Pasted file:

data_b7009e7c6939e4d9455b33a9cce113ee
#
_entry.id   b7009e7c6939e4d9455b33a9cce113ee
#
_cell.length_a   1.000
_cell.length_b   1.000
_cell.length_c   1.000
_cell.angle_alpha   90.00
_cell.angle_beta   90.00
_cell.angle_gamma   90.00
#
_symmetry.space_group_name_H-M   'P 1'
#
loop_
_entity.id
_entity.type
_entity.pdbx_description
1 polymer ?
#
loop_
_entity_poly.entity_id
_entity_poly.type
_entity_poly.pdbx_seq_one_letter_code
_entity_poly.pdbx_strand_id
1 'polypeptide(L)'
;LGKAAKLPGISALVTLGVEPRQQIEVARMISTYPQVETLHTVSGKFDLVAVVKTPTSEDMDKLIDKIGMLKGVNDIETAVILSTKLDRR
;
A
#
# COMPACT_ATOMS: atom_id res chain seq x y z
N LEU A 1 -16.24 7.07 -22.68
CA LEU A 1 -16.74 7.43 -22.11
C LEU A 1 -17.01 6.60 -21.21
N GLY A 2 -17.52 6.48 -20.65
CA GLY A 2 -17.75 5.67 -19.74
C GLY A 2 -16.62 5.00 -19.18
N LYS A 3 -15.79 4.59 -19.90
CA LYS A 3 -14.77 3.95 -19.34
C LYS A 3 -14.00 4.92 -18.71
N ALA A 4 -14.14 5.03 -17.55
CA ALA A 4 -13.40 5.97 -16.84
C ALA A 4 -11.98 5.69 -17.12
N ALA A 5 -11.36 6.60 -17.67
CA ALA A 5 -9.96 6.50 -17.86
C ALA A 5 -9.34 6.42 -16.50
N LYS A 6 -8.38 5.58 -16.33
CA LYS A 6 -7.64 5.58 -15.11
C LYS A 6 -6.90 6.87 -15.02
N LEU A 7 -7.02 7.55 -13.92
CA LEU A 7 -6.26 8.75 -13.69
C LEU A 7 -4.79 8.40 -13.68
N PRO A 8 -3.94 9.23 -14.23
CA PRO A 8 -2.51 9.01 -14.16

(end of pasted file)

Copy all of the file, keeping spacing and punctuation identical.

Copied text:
data_b7009e7c6939e4d9455b33a9cce113ee
#
_entry.id   b7009e7c6939e4d9455b33a9cce113ee
#
_cell.length_a   1.000
_cell.length_b   1.000
_cell.length_c   1.000
_cell.angle_alpha   90.00
_cell.angle_beta   90.00
_cell.angle_gamma   90.00
#
_symmetry.space_group_name_H-M   'P 1'
#
loop_
_entity.id
_entity.type
_entity.pdbx_description
1 polymer ?
#
loop_
_entity_poly.entity_id
_entity_poly.type
_entity_poly.pdbx_seq_one_letter_code
_entity_poly.pdbx_strand_id
1 'polypeptide(L)'
;LGKAAKLPGISALVTLGVEPRQQIEVARMISTYPQVETLHTVSGKFDLVAVVKTPTSEDMDKLIDKIGMLKGVNDIETAVILSTKLDRR
;
A
#
# COMPACT_ATOMS: atom_id res chain seq x y z
N LEU A 1 -16.24 7.07 -22.68
CA LEU A 1 -16.74 7.43 -22.11
C LEU A 1 -17.01 6.60 -21.21
N GLY A 2 -17.52 6.48 -20.65
CA GLY A 2 -17.75 5.67 -19.74
C GLY A 2 -16.62 5.00 -19.18
N LYS A 3 -15.79 4.59 -19.90
CA LYS A 3 -14.77 3.95 -19.34
C LYS A 3 -14.00 4.92 -18.71
N ALA A 4 -14.14 5.03 -17.55
CA ALA A 4 -13.40 5.97 -16.84
C ALA A 4 -11.98 5.69 -17.12
N ALA A 5 -11.36 6.60 -17.67
CA ALA A 5 -9.96 6.50 -17.86
C ALA A 5 -9.34 6.42 -16.50
N LYS A 6 -8.38 5.58 -16.33
CA LYS A 6 -7.64 5.58 -15.11
C LYS A 6 -6.90 6.87 -15.02
N LEU A 7 -7.02 7.55 -13.92
CA LEU A 7 -6.26 8.75 -13.69
C LEU A 7 -4.79 8.40 -13.68
N PRO A 8 -3.94 9.23 -14.23
CA PRO A 8 -2.51 9.01 -14.16